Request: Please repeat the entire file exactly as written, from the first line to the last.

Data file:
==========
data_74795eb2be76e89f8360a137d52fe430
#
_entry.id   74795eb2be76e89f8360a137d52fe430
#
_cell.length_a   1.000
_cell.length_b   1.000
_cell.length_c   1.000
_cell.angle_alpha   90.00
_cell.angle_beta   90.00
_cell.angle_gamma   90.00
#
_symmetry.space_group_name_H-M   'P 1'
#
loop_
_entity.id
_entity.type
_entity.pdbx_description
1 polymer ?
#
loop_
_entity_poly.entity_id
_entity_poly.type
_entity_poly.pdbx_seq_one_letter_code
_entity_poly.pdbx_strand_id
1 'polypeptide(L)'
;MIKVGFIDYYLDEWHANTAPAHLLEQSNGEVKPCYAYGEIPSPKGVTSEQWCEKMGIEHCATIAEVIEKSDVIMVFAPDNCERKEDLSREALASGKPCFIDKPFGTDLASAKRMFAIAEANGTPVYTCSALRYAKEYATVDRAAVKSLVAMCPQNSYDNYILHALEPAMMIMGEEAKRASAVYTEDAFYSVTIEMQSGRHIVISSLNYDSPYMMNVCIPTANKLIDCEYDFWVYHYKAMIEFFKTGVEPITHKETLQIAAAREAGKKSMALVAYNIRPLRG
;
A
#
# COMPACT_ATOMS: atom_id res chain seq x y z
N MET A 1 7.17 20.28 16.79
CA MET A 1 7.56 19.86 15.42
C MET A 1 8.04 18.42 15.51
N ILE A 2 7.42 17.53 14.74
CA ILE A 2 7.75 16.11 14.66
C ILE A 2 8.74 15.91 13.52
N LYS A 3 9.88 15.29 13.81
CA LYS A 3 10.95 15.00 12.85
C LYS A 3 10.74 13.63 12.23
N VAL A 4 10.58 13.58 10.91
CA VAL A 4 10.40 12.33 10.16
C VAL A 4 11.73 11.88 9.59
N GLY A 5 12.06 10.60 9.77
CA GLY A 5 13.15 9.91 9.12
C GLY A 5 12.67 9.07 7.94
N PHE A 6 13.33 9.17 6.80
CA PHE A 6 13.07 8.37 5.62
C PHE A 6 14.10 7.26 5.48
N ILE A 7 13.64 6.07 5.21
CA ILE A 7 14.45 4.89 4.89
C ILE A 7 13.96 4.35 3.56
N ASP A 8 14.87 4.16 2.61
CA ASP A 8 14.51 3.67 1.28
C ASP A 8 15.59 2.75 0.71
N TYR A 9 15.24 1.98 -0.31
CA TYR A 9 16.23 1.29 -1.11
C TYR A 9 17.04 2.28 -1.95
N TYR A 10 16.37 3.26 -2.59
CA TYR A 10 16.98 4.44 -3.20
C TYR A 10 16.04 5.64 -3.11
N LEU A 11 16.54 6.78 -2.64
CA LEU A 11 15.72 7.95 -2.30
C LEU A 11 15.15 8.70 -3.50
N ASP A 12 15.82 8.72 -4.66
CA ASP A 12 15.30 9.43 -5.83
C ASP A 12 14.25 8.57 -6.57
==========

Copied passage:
data_74795eb2be76e89f8360a137d52fe430
#
_entry.id   74795eb2be76e89f8360a137d52fe430
#
_cell.length_a   1.000
_cell.length_b   1.000
_cell.length_c   1.000
_cell.angle_alpha   90.00
_cell.angle_beta   90.00
_cell.angle_gamma   90.00
#
_symmetry.space_group_name_H-M   'P 1'
#
loop_
_entity.id
_entity.type
_entity.pdbx_description
1 polymer ?
#
loop_
_entity_poly.entity_id
_entity_poly.type
_entity_poly.pdbx_seq_one_letter_code
_entity_poly.pdbx_strand_id
1 'polypeptide(L)'
;MIKVGFIDYYLDEWHANTAPAHLLEQSNGEVKPCYAYGEIPSPKGVTSEQWCEKMGIEHCATIAEVIEKSDVIMVFAPDNCERKEDLSREALASGKPCFIDKPFGTDLASAKRMFAIAEANGTPVYTCSALRYAKEYATVDRAAVKSLVAMCPQNSYDNYILHALEPAMMIMGEEAKRASAVYTEDAFYSVTIEMQSGRHIVISSLNYDSPYMMNVCIPTANKLIDCEYDFWVYHYKAMIEFFKTGVEPITHKETLQIAAAREAGKKSMALVAYNIRPLRG
;
A
#
# COMPACT_ATOMS: atom_id res chain seq x y z
N MET A 1 7.17 20.28 16.79
CA MET A 1 7.56 19.86 15.42
C MET A 1 8.04 18.42 15.51
N ILE A 2 7.42 17.53 14.74
CA ILE A 2 7.75 16.11 14.66
C ILE A 2 8.74 15.91 13.52
N LYS A 3 9.88 15.29 13.81
CA LYS A 3 10.95 15.00 12.85
C LYS A 3 10.74 13.63 12.23
N VAL A 4 10.58 13.58 10.91
CA VAL A 4 10.40 12.33 10.16
C VAL A 4 11.73 11.88 9.59
N GLY A 5 12.06 10.60 9.77
CA GLY A 5 13.15 9.91 9.12
C GLY A 5 12.67 9.07 7.94
N PHE A 6 13.33 9.17 6.80
CA PHE A 6 13.07 8.37 5.62
C PHE A 6 14.10 7.26 5.48
N ILE A 7 13.64 6.07 5.21
CA ILE A 7 14.45 4.89 4.89
C ILE A 7 13.96 4.35 3.56
N ASP A 8 14.87 4.16 2.61
CA ASP A 8 14.51 3.67 1.28
C ASP A 8 15.59 2.75 0.71
N TYR A 9 15.24 1.98 -0.31
CA TYR A 9 16.23 1.29 -1.11
C TYR A 9 17.04 2.28 -1.95
N TYR A 10 16.37 3.26 -2.59
CA TYR A 10 16.98 4.44 -3.20
C TYR A 10 16.04 5.64 -3.11
N LEU A 11 16.54 6.78 -2.64
CA LEU A 11 15.72 7.95 -2.30
C LEU A 11 15.15 8.70 -3.50
N ASP A 12 15.82 8.72 -4.66
CA ASP A 12 15.30 9.43 -5.83
C ASP A 12 14.25 8.57 -6.57